This Saturday, the defense won't be allowed the luxury of a half to adjust itself. Florida has one of the most explosive offenses in the nation. And if you don't believe me, just ask Auburn's Pat Dye whose team was riddled 48-7 in Gainesville two weeks ago.
The Florida defense is no more accommodating to the opposition. Actually, this game figures to be a major mismatch on paper. Thankfully, as we've said before, games are played on the football field, not in the newspapers or on radio talk shows.
When you look back on Curry's first campaign as head coach of the 'Cats, you see a team which has progressed rather nicely as the season has worn on.
Kentucky has been far more than just competitive in the past five games. UK's turnaround, if that's what you want to call it, actually began after the loss to North Carolina in Chapel Hill.
That loss put UK at 1-3 on the season and there were many who feared the Wildcats just might not win another game the entire season. Actually, that loss now appears to have given the Wildcats extra incentive to turn their efforts and emotions another notch higher.
Oh sure, Ole Miss beat UK 35-29 and the score really wasn't that close, but the fact that Kentucky put that many points on the board served notice to opponents and confidence to the Wildcat offense this Curry team could and would have a high-powered offense the remainder of the way.
What's so remarkable about UK's successful offense is that it has come in spite of an absence of a single quarterback leader because of injuries, first to Freddie Maggard, then Brad Smith. Had either been healthy all the way, think how much more efficient the offense might be today.
Yet, UK stopped Mississippi State 17-15, scored 20 points in a 24-20 setback at LSU, defeated Georgia 28-24 and has now beaten Vanderbilt 28-21.
What's been disappointing is the defense hasn't always shown weekly improvement like the offense. And the speciality teams have been very erratic, at best.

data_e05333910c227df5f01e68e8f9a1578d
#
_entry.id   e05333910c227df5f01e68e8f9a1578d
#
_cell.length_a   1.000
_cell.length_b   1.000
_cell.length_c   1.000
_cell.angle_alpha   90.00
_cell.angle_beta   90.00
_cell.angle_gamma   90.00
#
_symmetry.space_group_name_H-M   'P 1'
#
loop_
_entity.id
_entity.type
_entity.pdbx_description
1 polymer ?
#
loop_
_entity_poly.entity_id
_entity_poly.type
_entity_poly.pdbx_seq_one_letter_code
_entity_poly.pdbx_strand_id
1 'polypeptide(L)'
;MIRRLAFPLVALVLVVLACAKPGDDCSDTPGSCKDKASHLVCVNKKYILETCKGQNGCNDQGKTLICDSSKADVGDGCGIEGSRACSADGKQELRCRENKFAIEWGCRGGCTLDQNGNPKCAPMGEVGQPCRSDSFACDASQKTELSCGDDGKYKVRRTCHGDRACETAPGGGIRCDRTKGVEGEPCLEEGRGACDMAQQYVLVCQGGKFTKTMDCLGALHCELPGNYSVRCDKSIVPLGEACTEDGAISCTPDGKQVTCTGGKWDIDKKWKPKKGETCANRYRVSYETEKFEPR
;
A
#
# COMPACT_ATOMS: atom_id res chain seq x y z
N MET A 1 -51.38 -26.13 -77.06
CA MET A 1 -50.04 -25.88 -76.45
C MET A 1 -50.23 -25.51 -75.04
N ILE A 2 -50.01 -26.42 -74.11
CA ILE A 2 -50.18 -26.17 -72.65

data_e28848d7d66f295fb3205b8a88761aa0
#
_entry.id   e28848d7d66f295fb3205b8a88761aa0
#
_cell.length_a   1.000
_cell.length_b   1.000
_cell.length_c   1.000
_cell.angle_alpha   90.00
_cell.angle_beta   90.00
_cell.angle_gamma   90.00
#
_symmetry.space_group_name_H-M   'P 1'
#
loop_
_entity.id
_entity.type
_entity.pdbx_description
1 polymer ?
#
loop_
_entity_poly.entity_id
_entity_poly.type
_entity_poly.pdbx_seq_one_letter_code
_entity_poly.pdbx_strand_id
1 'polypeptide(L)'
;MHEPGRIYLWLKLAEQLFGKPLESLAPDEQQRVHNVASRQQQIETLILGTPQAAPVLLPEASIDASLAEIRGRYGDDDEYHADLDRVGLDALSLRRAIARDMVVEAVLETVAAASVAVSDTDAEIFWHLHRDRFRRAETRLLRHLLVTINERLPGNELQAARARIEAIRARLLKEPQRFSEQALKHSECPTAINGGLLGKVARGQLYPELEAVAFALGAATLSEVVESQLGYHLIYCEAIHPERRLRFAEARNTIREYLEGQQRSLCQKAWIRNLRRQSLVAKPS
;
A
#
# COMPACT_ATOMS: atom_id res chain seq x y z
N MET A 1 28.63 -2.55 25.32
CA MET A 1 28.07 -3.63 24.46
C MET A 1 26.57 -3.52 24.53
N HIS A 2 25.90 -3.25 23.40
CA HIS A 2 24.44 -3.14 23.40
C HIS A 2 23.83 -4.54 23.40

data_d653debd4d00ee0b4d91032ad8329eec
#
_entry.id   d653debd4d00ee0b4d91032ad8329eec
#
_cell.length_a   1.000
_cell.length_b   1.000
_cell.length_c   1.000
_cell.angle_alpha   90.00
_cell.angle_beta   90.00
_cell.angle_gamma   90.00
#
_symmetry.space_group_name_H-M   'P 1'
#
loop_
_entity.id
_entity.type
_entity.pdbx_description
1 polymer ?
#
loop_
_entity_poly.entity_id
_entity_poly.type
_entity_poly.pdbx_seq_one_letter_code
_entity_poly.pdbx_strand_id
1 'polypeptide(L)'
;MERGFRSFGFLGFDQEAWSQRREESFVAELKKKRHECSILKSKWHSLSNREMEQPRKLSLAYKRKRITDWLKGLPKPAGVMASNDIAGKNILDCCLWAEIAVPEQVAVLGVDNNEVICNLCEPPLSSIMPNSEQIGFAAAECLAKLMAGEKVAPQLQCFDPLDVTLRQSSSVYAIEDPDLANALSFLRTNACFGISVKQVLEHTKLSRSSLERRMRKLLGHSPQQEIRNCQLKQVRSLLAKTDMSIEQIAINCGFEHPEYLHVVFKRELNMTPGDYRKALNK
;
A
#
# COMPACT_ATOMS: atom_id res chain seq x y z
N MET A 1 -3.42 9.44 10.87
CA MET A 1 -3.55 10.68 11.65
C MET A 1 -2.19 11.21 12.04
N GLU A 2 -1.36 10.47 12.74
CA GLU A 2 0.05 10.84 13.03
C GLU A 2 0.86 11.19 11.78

Should they all arrive together on a single Saturday afternoon, then a battle with a highly-ranked team like Florida could be very interesting.
Keeping my optimistic approach to this thingremember, I've yet to see this Kentucky team lose this season with the winning streak now at four gameslet's go with a one-point upset of the Gators on a cold, blistery November afternoon with a few snow flakes.
Kentucky's victory over Vandy gave UK a 3-2 SEC mark for the season and insures the Wildcats they will have no part of the bottom of the league standings.
And with two games remaining, the Wildcats could post a winning league mark for the first time since 1977. That's 13 years ago when UK went 10-1 and earned a Top 10 national ranking.
Those hopes of sneaking up on Tennessee in the season finale were given a jolt over the weekend as the Vols lost to Notre Dame in Knoxville.
The way some figured it, Tennessee could have been vulnerable for a big-time upset if the Vols had upset the No. 1 Irish, then beaten Ole Miss this weekend in Memphis. The way things stack up now. the Vols will probably take out their frustration on both the Rebs and the 'Cats, but one can never tell.
Sure, it's probably not going to happen, but what if Kentucky upset both Florida and Tennessee? No sane person would think of such a sweep, but what if? Would a bowl then be interested in a 6-5 team which lost to the likes of Rutgers. Indiana, North Carolina and LSU? Probably not.
But then would some minor bowl be more than happy to latch onto a team which enjoyed a four-game winning streak at the season's end with victories over Georgia, Florida and Tennessee? I wouldn't bet against it yet.
Sure, it's only hypothetical. But it's fun, isn't it?
Basketball recruiting is on the lips of most everyone around Kentucky these days as this week is the early November national signing period, but prep football recruiting is in high gear also and reports around the country have it that Curry is making some national inroads not experienced by a Kentucky coach since the days of Bear Bryant.
Three different national recruiting analysts predict that Curry will enjoy the best out-of-state Kentucky recruiting harvest since the year Fran Curci brought in the likes of Derrick Ramsey, Art Still & Co.
The experts also contend that when all is said and done, Curry will dominate the top blue-chipper crop in Kentucky as the Wildcats have done in the past, despite the success of the Louisville Cardinals this season.